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Old 01-16-2002, 06:50 PM   #1
bullion416
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Default My computer restarts each time i turn my cathode light on/off in my computer

I bought a blue cathode light for my computer, and it worked fine at the beginning. Ever since I put my window in my case and mounted the switch for the light, it restarts my machine when I turn it on or off. The switch is mounted in a how i drilled in a 5.25" bay in the fron of my computer. The only things I can think of is the light is causing some sort of a short in the power system of the computer or possiblely draining a lot of power when it is used, therefore causing a big dip in the power of the computer. Regardless, the light is from Http://www.bestbyte.net but the light itself had "PC Mods" printed on the box, so I think it is made by them. What could be wrong and what do you think I should do?
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Old 01-16-2002, 07:32 PM   #2
Cyph3r
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<< What could be wrong and what do you think I should do? >>



Perhaps the fact that you are actually "mod"ing your computer???

Seriously, the only thing I can think about is that you have too much draw from this cathode light thing. Use an ohm meter and measure draw, too much draw would cause a short and restart of your PC. Alternatively don't do these things to your PC! Regards
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Old 01-17-2002, 10:44 AM   #3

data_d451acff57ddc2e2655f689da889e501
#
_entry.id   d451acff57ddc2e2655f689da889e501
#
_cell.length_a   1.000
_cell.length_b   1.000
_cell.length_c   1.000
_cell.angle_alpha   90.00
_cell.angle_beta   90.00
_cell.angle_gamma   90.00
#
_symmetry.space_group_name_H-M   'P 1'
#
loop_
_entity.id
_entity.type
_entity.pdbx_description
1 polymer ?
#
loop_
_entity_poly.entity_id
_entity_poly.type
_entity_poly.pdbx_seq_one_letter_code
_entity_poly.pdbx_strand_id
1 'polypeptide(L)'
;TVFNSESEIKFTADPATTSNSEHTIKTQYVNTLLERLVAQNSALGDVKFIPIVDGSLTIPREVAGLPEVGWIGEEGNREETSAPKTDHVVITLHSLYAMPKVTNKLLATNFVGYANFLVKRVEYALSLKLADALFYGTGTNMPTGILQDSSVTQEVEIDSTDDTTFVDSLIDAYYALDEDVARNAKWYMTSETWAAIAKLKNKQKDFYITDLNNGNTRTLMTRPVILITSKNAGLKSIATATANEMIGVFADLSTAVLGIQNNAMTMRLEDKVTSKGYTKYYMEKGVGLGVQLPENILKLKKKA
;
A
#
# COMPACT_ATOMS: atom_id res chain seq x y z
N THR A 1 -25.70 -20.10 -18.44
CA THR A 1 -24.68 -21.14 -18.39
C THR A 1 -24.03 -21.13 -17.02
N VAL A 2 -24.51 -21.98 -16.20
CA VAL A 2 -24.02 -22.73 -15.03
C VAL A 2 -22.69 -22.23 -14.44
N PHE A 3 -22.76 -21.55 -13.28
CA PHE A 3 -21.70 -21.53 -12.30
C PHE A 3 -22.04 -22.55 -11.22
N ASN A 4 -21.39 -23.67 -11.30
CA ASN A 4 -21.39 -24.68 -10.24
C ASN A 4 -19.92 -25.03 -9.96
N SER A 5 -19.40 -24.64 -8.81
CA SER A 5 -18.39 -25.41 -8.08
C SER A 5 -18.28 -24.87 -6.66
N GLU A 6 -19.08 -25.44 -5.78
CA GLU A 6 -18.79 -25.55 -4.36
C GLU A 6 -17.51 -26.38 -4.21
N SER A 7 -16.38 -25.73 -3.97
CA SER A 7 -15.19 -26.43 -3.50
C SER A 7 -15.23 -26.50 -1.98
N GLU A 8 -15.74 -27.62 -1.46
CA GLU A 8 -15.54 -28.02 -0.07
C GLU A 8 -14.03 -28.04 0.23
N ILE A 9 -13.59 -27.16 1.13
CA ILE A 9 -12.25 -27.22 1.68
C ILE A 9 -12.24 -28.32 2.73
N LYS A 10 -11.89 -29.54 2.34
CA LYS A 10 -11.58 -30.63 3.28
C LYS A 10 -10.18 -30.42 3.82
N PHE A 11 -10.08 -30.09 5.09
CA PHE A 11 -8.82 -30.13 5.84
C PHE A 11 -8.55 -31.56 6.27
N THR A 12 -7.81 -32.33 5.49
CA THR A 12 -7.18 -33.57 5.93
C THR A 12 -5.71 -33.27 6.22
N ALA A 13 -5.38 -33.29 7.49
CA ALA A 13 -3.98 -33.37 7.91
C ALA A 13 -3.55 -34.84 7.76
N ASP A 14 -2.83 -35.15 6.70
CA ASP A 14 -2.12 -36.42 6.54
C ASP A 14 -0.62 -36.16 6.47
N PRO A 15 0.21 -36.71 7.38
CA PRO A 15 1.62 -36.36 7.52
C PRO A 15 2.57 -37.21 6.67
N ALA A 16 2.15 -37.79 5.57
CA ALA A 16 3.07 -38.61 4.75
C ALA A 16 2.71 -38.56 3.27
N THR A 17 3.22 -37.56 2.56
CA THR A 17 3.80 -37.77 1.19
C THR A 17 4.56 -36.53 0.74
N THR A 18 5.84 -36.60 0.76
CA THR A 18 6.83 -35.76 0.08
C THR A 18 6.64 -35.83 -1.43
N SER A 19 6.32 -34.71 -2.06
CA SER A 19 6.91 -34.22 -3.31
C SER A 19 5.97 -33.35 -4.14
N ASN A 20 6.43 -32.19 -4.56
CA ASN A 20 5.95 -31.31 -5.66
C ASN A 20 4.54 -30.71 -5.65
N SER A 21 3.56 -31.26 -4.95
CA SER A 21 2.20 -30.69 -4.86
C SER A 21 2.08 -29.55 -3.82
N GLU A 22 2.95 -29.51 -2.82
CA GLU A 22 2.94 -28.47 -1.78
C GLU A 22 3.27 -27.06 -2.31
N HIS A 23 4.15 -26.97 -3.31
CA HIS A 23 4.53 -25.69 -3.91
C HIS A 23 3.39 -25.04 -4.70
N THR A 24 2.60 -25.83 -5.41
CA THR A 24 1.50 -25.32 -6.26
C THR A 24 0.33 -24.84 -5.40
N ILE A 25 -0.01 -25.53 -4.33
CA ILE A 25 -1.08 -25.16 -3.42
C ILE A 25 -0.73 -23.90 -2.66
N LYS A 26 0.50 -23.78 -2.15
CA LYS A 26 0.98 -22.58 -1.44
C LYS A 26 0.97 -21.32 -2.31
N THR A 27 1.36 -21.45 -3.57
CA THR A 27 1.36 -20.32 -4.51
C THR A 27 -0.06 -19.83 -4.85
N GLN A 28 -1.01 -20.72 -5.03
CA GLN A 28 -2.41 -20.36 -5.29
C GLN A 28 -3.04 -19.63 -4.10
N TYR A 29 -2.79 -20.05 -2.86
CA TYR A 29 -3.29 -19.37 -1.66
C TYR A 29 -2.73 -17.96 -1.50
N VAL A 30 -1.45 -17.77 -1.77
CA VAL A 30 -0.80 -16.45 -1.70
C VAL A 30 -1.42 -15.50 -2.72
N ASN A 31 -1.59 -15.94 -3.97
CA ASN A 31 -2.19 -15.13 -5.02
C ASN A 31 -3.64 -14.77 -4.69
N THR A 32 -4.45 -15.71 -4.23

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What power supply have you got? When you turn on the light - perhaps it draws too much power from the PSU for a small amount of time and thus the machine reboots.

Just an idea...
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Old 01-17-2002, 12:55 PM   #4
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I have an Antec 300 Watt PSU
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Old 01-18-2002, 09:46 AM   #5
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That PSU should easily be able to handle that kind of load. Are you sure you have wired the light/switch up correctly?

After rebooting, does the light stay on? Perhaps the light is faulty?
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Old 01-18-2002, 02:29 PM   #6
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It's probably an issue with the surge current being higher and faster than the PS can react to. Capacitors and inductors can induce high currents when power is first applied. You might try the following:

if the current is known, put a resistor in series that will drop less than 10% of the voltage

put some rechargable batteries on the 12V line w/ a diode to keep it from powering the rest of the computer.

putting a large (10,000uF) cap on the 12V line


Basically: reduce spiking.
It's not the load itself that is causing it to reset, it's the sudden change in load. I have a power supply (19" rack mount, variable 700W linear output 0-20V, 1-35A current limiting) that at one point had a 1 in 5 chance of resetting my computer and stereo when I switched it on. Never once tripped the breaker, but just added a large enough spike to cause problems.
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Old 01-18-2002, 10:49 PM   #7